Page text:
“If empathy is the ability to take the perspective of another and feel with them, then, at its best, the practice of medicine is a focused, scientific form of empathy.”
For the past few days I’ve been devouring In Shock in every spare moment I could find. In her narrative, Awdish recounts the experience of severe illness and near-death on the background of being a physician herself. She shares almost “crossing over”-esque insights into how and why medicine is failing its patients, as well as its doctors.
In Shock is definitively part-memoir, succinctly conveying the many complexities of Awdish’s illness and survival. True to its intention, it avoids the traditional stiff-upper-lip clinical retelling, and allows for range of emotions experienced by the critically ill individual. It is a narrative not looking purely outwards, but also in. What Awdish distills from her experience is both poignant and pragmatic.
“Illness is viewed as an aberrant state. It is a town we drive through on a journey home, but not a place to stop and linger.”
I love that more healthcare workers are talking about depression these days. It’s something I did not see while I was studying, and that meant that I felt very alone. You might even have seen (or participated in) #crazysocks4docs, which was meant to highlight the high rates of depression in the medical profession. (Some took exception to the term “crazy” – but I’m not going to discuss that right now.)
Anyway, more and more HCWs are doing their part to delegitimise stigma by sharing stories of their own depression. But some mental illnesses are still “off limits” – bipolar mood disorder and schizophrenia, for example; and it’s not hard to know why. For a doctor to get sad and burnt out? Most people can wrap their heads around that. But few are comfortable with the idea of an “unstable” doctor. Society hasn’t become comfortable talking about those disorders that may lead to losing touch with reality. Continue reading “Read This Book: An Unquiet Mind”→
Today is (was) Africa Day. My favourite way of celebrating Africa is by celebrating her literature – and by implication, her narratives.
I have loads of posts about South African books, but not one about the continent. Here is a handful of my favourite pan-African books. There are many more. I am shamefully missing a bunch of countries on the continent – please do recommend some good books in countries not listed below. Preferably written by an author from the relevant country. Continue reading “An Africa Day Collective”→
I’m linking up with Jamie’s annual end of year bookish survey again this year.
I spent 11 months of this year without internet, so I’ve hardly reviewed any books, and posted about books rarely too. I also haven’t read much this year. It’s been a tough one. Jamie has a lot of questions, and I don’t have answers to them all, so I’ve actually left some of them out.
Because it’s Heritage Weekend, and I’m working tomorrow (the actual Heritage Day), and I haven’t posted anything bookish in a long time.
I continue to have a love affair with South African (and African continental) books. Below are some of my previous lists on the same topic. (This is not a ranked list. This is a list of more books I’ve discovered since my last list.) (Mh. I thought I had more than two of these…)
I don’t know how much time the average person spends thinking about prisons. It usually crosses my mind when I have a patient who is brought from prison – which happens a lot less now that I’m working only with kids. Every once in a while there will be a report of a jail break, and in high school we had a few debate topics around prisons (This House Supports The Right To Vote For Prisoners, etc). Every year at the anniversary of my aunt’s murder I think about prison, and wonder whether her murderer is still incarcerated.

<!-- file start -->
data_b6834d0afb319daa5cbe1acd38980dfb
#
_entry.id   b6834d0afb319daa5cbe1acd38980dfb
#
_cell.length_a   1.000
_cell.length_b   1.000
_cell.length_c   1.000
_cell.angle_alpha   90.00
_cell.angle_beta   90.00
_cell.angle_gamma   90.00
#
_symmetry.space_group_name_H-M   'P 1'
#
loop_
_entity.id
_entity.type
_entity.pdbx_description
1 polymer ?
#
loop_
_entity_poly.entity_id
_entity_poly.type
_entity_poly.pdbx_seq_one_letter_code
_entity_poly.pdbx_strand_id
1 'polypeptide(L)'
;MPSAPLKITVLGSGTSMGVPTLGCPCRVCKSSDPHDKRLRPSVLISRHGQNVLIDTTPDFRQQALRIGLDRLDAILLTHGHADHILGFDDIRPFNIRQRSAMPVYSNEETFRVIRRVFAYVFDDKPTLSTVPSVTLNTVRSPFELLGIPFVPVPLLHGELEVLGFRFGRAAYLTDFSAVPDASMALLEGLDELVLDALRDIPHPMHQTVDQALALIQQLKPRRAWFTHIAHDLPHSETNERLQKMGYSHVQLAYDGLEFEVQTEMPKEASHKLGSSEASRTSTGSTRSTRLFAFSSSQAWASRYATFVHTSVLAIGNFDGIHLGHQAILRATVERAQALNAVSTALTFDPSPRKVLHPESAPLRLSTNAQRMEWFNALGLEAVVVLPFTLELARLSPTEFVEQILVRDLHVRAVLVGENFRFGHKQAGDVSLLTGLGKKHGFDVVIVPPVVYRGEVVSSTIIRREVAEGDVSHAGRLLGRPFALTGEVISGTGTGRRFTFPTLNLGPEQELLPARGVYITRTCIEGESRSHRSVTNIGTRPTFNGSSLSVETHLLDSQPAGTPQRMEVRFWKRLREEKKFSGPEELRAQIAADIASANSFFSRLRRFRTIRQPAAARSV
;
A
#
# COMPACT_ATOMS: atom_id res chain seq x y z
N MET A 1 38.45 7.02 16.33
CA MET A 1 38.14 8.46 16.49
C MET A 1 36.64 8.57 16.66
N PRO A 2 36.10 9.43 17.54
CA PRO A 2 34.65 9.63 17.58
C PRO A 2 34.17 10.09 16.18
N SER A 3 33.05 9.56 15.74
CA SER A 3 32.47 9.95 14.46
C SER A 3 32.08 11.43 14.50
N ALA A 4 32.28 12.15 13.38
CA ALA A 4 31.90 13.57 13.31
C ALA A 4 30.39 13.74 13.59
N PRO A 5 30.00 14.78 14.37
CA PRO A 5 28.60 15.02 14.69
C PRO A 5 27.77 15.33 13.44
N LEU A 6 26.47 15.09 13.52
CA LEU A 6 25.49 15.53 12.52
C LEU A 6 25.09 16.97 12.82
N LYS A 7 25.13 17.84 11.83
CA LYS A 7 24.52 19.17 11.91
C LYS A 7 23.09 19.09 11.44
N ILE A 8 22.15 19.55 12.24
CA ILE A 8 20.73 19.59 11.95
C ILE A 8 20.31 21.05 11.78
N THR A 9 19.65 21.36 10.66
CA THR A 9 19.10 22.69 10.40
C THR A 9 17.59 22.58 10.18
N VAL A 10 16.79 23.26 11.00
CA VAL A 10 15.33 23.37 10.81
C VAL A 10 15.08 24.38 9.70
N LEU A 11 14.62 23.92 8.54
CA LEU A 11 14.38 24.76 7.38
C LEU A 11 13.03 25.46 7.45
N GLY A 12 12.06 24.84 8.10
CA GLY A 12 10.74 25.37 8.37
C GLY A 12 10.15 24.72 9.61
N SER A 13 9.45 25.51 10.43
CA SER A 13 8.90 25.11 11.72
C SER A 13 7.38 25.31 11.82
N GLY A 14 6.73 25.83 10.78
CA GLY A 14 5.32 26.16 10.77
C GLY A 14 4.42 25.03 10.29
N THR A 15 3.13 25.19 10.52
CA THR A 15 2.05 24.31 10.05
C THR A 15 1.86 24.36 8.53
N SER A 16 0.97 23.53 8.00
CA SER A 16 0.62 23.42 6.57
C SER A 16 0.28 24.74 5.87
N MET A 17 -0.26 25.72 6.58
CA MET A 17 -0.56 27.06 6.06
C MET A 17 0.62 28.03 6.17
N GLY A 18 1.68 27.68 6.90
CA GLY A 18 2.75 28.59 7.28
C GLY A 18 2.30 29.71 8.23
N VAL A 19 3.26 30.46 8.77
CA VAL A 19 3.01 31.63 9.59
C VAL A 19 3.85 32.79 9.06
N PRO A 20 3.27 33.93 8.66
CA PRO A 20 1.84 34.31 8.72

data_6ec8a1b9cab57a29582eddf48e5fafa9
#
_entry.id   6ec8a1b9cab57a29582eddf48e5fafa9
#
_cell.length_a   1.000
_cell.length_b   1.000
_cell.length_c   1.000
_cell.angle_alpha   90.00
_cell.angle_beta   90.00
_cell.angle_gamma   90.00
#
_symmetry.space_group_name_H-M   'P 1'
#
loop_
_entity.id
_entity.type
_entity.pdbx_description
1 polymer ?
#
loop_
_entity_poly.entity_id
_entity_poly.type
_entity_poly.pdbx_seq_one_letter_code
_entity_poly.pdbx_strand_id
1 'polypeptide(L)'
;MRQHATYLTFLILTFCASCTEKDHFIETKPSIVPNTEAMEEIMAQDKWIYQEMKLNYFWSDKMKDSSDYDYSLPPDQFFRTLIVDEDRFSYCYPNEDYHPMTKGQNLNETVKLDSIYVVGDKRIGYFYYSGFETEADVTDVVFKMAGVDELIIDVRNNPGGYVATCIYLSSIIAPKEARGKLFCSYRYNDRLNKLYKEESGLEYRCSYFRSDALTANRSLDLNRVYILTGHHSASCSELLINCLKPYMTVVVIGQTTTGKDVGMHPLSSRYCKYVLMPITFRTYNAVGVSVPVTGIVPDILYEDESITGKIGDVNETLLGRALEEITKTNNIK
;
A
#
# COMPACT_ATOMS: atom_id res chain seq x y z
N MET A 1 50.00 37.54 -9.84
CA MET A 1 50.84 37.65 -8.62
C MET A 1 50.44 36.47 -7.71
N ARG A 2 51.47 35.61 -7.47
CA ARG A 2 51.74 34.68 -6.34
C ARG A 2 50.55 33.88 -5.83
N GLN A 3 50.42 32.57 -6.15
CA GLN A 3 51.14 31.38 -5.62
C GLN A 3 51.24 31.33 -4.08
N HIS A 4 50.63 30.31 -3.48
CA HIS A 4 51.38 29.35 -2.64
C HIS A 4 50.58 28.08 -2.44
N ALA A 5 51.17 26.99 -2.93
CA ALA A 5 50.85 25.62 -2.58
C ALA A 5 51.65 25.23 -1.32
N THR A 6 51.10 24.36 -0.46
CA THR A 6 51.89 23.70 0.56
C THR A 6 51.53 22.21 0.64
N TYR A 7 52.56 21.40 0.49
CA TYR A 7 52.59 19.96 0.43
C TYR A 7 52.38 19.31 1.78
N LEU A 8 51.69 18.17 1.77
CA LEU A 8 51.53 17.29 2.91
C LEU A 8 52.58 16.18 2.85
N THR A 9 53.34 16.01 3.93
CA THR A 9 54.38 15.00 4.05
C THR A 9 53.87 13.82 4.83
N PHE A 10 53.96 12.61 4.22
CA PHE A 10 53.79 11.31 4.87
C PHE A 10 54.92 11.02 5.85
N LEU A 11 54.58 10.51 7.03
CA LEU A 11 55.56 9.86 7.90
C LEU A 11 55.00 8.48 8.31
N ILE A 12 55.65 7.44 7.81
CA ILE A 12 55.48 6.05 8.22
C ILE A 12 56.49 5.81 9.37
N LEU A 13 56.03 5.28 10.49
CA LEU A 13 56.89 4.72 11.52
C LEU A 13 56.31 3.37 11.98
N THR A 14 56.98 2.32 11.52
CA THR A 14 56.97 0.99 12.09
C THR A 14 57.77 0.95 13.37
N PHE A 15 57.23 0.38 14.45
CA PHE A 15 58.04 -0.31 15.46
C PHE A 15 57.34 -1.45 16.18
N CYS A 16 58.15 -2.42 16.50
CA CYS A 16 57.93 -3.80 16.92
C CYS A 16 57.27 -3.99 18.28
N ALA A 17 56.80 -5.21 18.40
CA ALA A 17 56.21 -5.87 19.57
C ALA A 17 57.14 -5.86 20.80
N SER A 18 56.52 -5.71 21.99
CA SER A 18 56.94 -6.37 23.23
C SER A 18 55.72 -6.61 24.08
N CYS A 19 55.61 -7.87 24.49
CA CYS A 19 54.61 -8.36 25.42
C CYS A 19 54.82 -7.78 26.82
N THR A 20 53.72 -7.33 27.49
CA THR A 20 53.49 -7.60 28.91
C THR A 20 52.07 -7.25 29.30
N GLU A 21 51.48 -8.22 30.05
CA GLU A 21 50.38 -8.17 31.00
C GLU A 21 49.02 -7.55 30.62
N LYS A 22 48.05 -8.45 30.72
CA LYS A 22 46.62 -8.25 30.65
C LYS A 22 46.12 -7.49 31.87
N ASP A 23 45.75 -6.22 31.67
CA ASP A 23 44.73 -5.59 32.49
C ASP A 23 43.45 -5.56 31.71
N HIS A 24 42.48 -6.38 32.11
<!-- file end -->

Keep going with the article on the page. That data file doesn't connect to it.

Besides that, prison doesn’t cross my mind too often, and I’d wager it’s the same for those who don’t work with inmates, or don’t have a close relative currently imprisoned.
You know that saying about readers having many lives through the books they read? I love it, because there are so many things I can’t do, but would love to. Then there are some things books have inspired me to do… or at least to dream about.
I’m linking up with Top Ten Tuesdays to bring you (some of the) things book have made me want to do.
I’ve been on a bit of an alternate-history kick recently, which has led me to believe that it is possibly one of the most challenging genres an author might tackle. Call it the Butterfly Effect or Domino Effect or just plain Jenga, but changing a single event in history causes a cascade of changes, and if the author misses even one of those, the book loses its believability.
Underground Airlines by Ben H. Winters is an alternate reality in the present day where slavery was never outlawed in the USA, and is still practiced in four major states. It is a horrifying thought and an important topic in light of current race-relations in the USA and much of the world.
I’m linking up with The Broke and The Bookish to bring you ten of my favourite books with fewer than 2,000 ratings. All of my books on last week’s list, save for one, have fewer than 2,000 ratings on Goodreads, so I haven’t included any of those books on this list (but you should totally check them out, too!)
Note: Book titles are linked to my reviews of them, or in the absence of a review, to their Goodreads listing.
A South African picture book “born out of defiance and as a response to the fairytales we were told as little girls. Stories about white princesses with blue eyes, flowing locks of hair and an overwhelming awareness of their beauty.” And just like Coconut and Kwezi (see last week’s list), even though I’m not the intended target market, I think it is wonderful, and I intend to purchase it for as many kids as I can.